Tuesday, February 03, 2009

Recycling at the Washington Post

Here are two screen shots from this morning's Washington Post. (Hours before Tom Daschle threw in the towel.) Note the photos:

Well, I suppose those news photos get to be expensive, and if you can reuse them so much the better in a tough economy.

Monday, February 02, 2009

Recession? What Recession?

This at online.wsj.com:

    Macy's to Cut 7,000 Jobs

    Macy's Inc. said it will cut about 7,000 positions, or 4% of its work force, and slash its dividend, as the retailer looks to lower expenses amid slumping sales.

    The largest U.S. department-store chain also announced plans to expand a decentralization strategy that localizes store offerings.

...and so on. But just to show how weird the economy can be, the local Macy's store this past weekend had "we're hiring" placards prominently displayed near the entrances. No help to those 7,000 others, poor devils.

Sunday, February 01, 2009

One Year Ago (6)

It is impossible now to recapture, let alone recount, the thoughts and emotions that washed over and through me as I sat on the edge of that old bed with my father's cold hand in mine. Sorrow that he had died alone. Relief that he had died in his own bed, in relatively good health. Sadness that there were so many unsaid things. Joy that we had always been close and had grown even closer in the years since Mom's death. Shock at realizing that, at the most fundamental level, I was now alone. the two people who had always been the constants in my existence now both departed. Despair at thinking that there were so many other things, so many more things I should have done. I should have known. I should have been there.

And yet it is as it is.

And my father was an intensely proud, independent, and private man. If he had been given a choice, this would have been it: In his own home, in his own bed, quietly.

Still. As I would say to my brother when I called him a few minutes later, I wasn't ready for this.

A year later I'm still not.

One Year Ago (5)

Newspaper on the front step. Not a good sign.

I use my key to enter the locked garage, and knock on the back door. I use my key on the backdoor, calling out as I enter the kitchen.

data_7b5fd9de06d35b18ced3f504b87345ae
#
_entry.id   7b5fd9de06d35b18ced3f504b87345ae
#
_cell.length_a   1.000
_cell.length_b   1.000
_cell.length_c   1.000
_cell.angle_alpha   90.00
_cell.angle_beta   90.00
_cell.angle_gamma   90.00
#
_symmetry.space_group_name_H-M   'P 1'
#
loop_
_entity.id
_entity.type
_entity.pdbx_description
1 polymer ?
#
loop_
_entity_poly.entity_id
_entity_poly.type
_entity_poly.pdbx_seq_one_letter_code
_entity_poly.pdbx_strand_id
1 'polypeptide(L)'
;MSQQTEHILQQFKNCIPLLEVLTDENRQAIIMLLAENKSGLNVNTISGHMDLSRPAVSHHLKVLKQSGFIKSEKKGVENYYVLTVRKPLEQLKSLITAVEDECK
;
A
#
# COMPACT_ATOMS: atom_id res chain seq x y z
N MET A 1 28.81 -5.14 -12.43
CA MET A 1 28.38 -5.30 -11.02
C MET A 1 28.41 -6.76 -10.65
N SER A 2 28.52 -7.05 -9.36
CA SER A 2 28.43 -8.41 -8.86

The beep of the answering machine in the back room, my old room. And the obnoxious hiss of Dad's CPAP machine, in my brother's old room. Otherwise silence.

Two more bad signs.

I move back to my parents' room. Shades are drawn and the light is cold and dim. I come upon the best of the worst-case scenarios: Dad in bed, looking for all the world like he is merely sleeping, his Rosary in hand. It was his practice to pray the Rosary at bedtime. One might think that he would suddenly awaken, but of course he does not. He is gone. He is cold.

That, perhaps, is the most striking thing as I take his hand in mine: His hand is cold. My father's hands were always warm.

I sit with him awhile now. There is no longer any hurry.

One Year Ago (4)

And then you start to make the lists. There are, perhaps, a hundred things that could have gone wrong. You sort through them, on the two-mile drive--the best case, the worst case.

Best case: He fell asleep in his chair. He'd been complaining about waking in the wee hours and not being able to return to sleep, then being tired all day: Perhaps he sat down in front of the TV and dozed off, then didn't hear the phone(s) because the TV was too loud. Maybe you'll come in the back door and he'll awake with a start and you'll both have a laugh.

Worst case: He fell down the basement stairs and broke a leg, a hip...a neck. Or he had a stroke and has been unable to get to the phone. The thought of him having lain there injured or incapacitated for hours or longer is intolerable. Noon-hour traffic is heavy and slow.

One Year Ago (3)

The day, as I recall, was gray, steely, cold but not bitingly so. Concerned at Dad's lateness, I pulled out my phone and dialed my dad's house. Answering machine. I called his cell phone. Voice mail. I even called his OnStar number, which he didn't usually activate unless he was planning to be on the road--which seldom happened anymore.

Concern now turned to...what? Not worry, exactly, for I now knew that something was completely and seriously wrong. The question now was only what I would find when I went to the house.

I turned and went down the hill to my office to retrieve my things. I knew I wouldn't be back that day.

One Year Ago (2)

It was at about this point one year ago that I began to become concerned at my dad's lateness. Had we pushed the meeting time back? Sometimes we did, if he wanted to attend Mass. But I didn't recall that we had discussed it during the week.

One Year Ago

It was about this time, one year ago, that I was heading up the hill to the parking lot where my dad would pick me up for the weekly lunch date we had had since my mom's death some four years previous.